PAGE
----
Seiyuu Premium [Mook]
Subtitle: The Light and Shadow of the 90s Female Seiyuu Boom
I got hold of this mook when it was released at the end of March, having found out about it through the Radio no Jikan Twitter. There was little publicity about it back then but word of mouth has slowly spread and the issue has now gone off for a second printing, so it’ll take a bit of time ‘til Amazon has it back in stock.
Seiyuu Premium is not a typical seiyuu magazine like all your Seiyuu Animedia and what nots, it’s really just a book filled with interviews (10+ pages each) and some photos (in black-and-white), featuring seiyuu and staff from the 90s. My intention is to translate the entire mook, but it will probably take some time. Funnily enough, just as I was editing the first article I saw that ANN posted about it, albeit with some…strange, out-of-context translations. Oh well. Not that I’m claiming that my translation will be anywhere near perfect either…
I won’t say that I got the mook because I particularly loved the seiyuu featured; if anything, I only caught the tail-end of the boom in the late 90s. I did want to learn more about seiyuu like Hayashibara Megumi, Ogata Megumi and Kingetsu Mami though; they were people I knew of, yet knew nothing about. I hope reading these articles will similarly be a source of knowledge for you.
In 2016, seiyuu have achieved remarkable success.
Providing voices for animation, film dubbing, narration work for TV programmes and commercials; in essence, that was what a seiyuu’s job entailed. Despite the fact that many had dual careers on the stage in addition to voice work, few of them appeared in public and preferred to remain behind the scenes.
However, it has now become natural for seiyuu to have artist activities.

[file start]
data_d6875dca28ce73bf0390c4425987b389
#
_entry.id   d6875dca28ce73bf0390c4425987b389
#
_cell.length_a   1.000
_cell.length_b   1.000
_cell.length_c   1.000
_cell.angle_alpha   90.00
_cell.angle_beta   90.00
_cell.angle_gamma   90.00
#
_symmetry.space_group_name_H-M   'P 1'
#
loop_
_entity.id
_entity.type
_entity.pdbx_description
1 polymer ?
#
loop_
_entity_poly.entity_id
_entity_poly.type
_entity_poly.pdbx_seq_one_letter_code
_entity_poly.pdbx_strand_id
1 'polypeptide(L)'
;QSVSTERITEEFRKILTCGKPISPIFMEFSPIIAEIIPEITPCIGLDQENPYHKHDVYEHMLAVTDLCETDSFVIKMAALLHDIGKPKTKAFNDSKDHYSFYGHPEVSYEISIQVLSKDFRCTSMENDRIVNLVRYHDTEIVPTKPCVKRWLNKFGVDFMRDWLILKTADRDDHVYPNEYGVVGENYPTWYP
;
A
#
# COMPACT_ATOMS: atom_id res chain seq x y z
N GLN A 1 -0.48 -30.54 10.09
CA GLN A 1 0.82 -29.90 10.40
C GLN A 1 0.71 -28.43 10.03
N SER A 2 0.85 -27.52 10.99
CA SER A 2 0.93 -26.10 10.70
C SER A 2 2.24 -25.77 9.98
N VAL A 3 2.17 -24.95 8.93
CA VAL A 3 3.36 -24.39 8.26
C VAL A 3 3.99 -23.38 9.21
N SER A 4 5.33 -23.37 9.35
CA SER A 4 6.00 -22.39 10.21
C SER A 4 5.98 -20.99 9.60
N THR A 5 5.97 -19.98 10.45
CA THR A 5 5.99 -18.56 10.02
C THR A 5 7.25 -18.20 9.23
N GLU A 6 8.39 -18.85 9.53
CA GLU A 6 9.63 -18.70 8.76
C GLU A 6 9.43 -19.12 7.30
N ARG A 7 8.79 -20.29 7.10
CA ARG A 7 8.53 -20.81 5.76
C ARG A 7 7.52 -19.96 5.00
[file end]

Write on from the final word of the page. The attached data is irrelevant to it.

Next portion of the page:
Many of the music CDs seiyuu release light up the charts; they hold concerts at Tokyo Dome-class venues and what’s more, they’ve caught the eye of the public by participating in the traditional year-end event NHK’s Kohaku Utagassen.
Voice acting and radio work often go hand-in-hand, and there are many seiyuu who serve as hosts for multiple programmes.
No matter what genre of tarento you look at, you won’t find any who have as much presence as seiyuu do.
Their speaking skills have also improved dramatically.
There are many seiyuu magazines in circulation in addition to visual-oriented publications thanks to the rise in numbers of attractive and adorable seiyuu whose looks could put idols to shame.
Nowadays, it’s not uncommon to see seiyuu appear in mainstream media such as male or female-targeting magazines.
The term ‘seiyuu’ has largely ceased to refer to ‘craftsmen’ who ply a specific trade; instead, they are now ‘artists’, ‘tarento’ and ‘idols’. It may not even be an exaggeration to describe seiyuu as all-around entertainers.
The popularity of seiyuu has grown in line with their achievements.
With the walls between Japan’s mainstream pop culture and subcultures collapsing, there is a decreasing proliferation of stars that everyone has to ‘know’, ‘see’ or ‘hear’, and the result is that seiyuu who possess proven skills and a stable level of popularity are held in increasingly high esteem.
It goes without saying that the platform on which the seiyuu of today stand did not just materialize overnight.
The starting point of it all was with the female seiyuu boom in the 90s, a period of time during which tastes and genres fluctuated.
It was an era when seiyuu were still considered ‘craftsmen’, people who worked ‘behind the scenes’.
CD débuts under a seiyuu’s own name, public performances, the development of anime radio culture, the launching of seiyuu-focused publications, the evolution of gaming hardware that allowed the utilization of in-game voices, the growth of the Internet and mobile phones usage, the establishment of popular otaku culture, the cold eyes of the preceding generation of seiyuu and the passionate gazes of the succeeding generation of seiyuu; with all this came an explosion in related businesses as well as a rapid increase in fan numbers….
Back then, there were never any definite answers to any questions one had; there would be days of hurt, days of getting carried away, days when one fell into despair, yet there was no other solution than for one to carve his or her own path.
It is only because of the existence of such endeavours and struggles that the seiyuu ‘genre’ of today can shine as they do.
The female seiyuu who remain as active on the frontline now as they were then.
On that day, at that very moment.
What were they thinking? What were they feeling?
Next: Hayashibara Megumi